The phrase took on new meaning for the Monaghan family of Guiseley, West Yorkshire, who opened the door to Boris Johnson early yesterday morning, carrying a crate with their milk delivery.
The Prime Minister and Labour leader Jeremy Corbyn toured the country on the final day of campaigning, both describing today’s vote as the most important in a generation.
Mr Johnson got a warm welcome on his milk round despite catching the Monaghans in their pyjamas, but there was a frosty reception for journalists.
A question from a reporter for ITV’s Good Morning Britain, asking why the Prime Minister had failed to appear on the programme like other party leaders, was met with a four-letter response from his press secretary Rob Oxley. Mr Johnson retreated into a walk-in fridge at the Modern Milkman dairy to avoid further questions.
His final campaign sweep also took in stops in South Wales, where he visited the supplier of the Queen’s Christmas crackers, and the East Midlands, where he prepared an ‘oven-ready’ pie to symbolise his Brexit deal, before a final eve-of-poll rally at the Olympic Park in East London.
“This could not be more critical, it could not be tighter – I just say to everybody the risk is very real that we could tomorrow be going into another hung parliament,” he said.
Last night Mr Johnson said the country would enjoy Christmas dinner knowing Brexit is “decided” if voters give the Conservatives a majority.
He said “enough is enough” when it came to Brexit delays, but warned the election was on a “knife edge”.
“Even if you have never voted Conservative before, this is your chance to be heard and I promise I will not let you down,” he said.
At a rally in his home constituency of Islington last night, Mr Corbyn told voters that “tomorrow you can shock the establishment, by voting for hope”. He began the final day of election campaigning in Glasgow where he declared that Labour’s principles were “stronger than ever” despite “unbelievable levels of abuse” from sections of the media.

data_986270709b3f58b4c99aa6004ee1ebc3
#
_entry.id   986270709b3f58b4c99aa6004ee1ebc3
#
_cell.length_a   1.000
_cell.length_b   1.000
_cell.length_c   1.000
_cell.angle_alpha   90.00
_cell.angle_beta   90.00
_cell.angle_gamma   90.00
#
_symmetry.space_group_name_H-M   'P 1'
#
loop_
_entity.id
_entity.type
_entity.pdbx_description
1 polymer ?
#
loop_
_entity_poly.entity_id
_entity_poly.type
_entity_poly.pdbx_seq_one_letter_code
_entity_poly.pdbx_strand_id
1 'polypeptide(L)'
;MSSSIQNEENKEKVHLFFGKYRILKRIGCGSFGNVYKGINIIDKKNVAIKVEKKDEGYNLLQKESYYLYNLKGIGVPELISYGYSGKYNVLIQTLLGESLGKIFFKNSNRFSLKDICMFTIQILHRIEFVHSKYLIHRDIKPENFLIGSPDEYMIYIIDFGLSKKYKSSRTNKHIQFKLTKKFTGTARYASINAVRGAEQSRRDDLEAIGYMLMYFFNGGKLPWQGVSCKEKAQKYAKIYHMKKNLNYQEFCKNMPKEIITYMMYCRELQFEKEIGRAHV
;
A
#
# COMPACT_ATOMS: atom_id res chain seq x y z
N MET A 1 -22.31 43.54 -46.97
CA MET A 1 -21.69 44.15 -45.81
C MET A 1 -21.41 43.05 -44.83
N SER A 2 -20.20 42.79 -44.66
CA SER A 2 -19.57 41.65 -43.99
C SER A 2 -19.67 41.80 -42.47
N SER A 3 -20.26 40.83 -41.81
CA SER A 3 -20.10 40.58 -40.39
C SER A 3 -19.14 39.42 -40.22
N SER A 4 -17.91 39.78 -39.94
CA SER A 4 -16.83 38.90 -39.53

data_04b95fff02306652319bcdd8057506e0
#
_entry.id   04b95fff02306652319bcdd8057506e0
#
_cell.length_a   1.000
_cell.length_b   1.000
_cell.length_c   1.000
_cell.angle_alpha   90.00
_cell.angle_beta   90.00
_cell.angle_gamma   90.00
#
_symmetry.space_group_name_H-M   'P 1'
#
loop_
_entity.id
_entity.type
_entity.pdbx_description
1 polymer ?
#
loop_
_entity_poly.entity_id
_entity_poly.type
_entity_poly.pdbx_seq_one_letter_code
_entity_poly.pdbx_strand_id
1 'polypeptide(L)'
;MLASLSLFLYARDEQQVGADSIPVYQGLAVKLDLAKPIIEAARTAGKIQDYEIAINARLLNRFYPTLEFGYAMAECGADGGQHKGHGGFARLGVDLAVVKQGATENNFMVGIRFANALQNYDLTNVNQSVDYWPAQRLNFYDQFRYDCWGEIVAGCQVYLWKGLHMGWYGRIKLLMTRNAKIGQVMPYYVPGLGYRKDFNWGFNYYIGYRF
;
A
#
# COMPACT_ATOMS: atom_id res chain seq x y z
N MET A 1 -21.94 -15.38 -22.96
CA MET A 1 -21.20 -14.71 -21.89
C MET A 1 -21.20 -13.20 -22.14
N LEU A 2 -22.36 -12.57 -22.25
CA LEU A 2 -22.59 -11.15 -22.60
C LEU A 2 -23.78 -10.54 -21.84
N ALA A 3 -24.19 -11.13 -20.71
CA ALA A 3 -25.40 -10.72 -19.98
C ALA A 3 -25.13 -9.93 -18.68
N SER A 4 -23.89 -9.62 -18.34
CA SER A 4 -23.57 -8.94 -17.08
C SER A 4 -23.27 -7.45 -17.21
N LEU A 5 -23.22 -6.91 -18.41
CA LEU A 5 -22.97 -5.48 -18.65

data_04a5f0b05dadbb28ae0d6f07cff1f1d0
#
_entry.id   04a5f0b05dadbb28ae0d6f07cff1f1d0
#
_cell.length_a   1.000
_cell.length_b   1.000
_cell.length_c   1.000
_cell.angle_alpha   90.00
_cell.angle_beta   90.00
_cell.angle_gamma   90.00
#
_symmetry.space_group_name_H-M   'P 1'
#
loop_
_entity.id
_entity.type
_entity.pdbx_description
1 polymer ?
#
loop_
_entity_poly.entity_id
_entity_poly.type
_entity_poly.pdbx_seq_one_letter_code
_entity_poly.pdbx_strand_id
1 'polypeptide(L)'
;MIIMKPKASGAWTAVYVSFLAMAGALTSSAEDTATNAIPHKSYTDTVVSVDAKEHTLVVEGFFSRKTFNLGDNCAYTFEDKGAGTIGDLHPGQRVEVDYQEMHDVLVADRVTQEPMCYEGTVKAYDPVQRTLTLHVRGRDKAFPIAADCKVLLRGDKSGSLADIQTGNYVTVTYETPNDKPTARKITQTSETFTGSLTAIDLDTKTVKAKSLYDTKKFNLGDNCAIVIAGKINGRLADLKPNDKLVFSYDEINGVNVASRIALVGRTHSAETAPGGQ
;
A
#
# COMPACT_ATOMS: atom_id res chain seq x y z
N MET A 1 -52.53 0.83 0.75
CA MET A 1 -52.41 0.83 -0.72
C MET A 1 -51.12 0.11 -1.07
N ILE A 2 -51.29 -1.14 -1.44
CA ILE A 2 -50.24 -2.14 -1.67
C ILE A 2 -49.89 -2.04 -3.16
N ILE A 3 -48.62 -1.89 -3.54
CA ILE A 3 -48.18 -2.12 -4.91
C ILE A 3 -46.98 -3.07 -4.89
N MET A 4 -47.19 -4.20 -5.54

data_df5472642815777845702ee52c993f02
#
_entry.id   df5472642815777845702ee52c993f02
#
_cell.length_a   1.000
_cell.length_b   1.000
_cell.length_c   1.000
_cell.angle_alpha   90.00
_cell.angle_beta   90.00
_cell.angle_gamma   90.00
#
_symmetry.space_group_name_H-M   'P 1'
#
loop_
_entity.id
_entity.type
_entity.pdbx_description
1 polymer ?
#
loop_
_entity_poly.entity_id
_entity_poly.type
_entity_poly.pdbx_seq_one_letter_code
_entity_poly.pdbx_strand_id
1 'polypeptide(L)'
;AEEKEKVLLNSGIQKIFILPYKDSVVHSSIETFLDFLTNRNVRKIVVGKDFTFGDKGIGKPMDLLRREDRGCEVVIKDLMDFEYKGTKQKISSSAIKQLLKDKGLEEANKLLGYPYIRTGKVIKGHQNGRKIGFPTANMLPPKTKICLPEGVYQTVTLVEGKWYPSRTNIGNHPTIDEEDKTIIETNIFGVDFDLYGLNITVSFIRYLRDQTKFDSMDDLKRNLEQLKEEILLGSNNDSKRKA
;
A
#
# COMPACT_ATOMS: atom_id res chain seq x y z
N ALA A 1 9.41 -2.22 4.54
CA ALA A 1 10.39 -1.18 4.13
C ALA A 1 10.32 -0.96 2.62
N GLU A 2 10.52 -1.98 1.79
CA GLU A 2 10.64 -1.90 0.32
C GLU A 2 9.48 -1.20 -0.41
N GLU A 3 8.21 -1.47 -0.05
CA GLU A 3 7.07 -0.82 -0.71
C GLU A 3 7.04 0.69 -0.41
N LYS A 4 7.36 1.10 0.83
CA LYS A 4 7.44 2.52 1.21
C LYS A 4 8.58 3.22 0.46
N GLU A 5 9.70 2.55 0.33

Beginning a six-stop tour of the UK at Govan Cross, he addressed a crowd of around 100 party activists and insisted today’s election was a straight choice between the Conservatives and Labour.
He was speaking in the Glasgow South West constituency, which is being defended by the SNP’s Chris Stephens with a majority of just 66, but failed to mention Nicola Sturgeon or her party.
“In this city of Glasgow, which contains some of the wards with the lowest life expectancy in the country, they need an end to austerity,” Mr Corbyn said.
“They need a UK government that will invest across the country and give real hope and real security to people. That is the offer that Labour makes.”
Mr Corbyn went on to visit the north-east of England and the Midlands before ending with a final pre-election speech in London.
“We stand at a fork in the road,” he said at the rally in Hoxton. “The choice facing you, the people of this country, is truly historic.”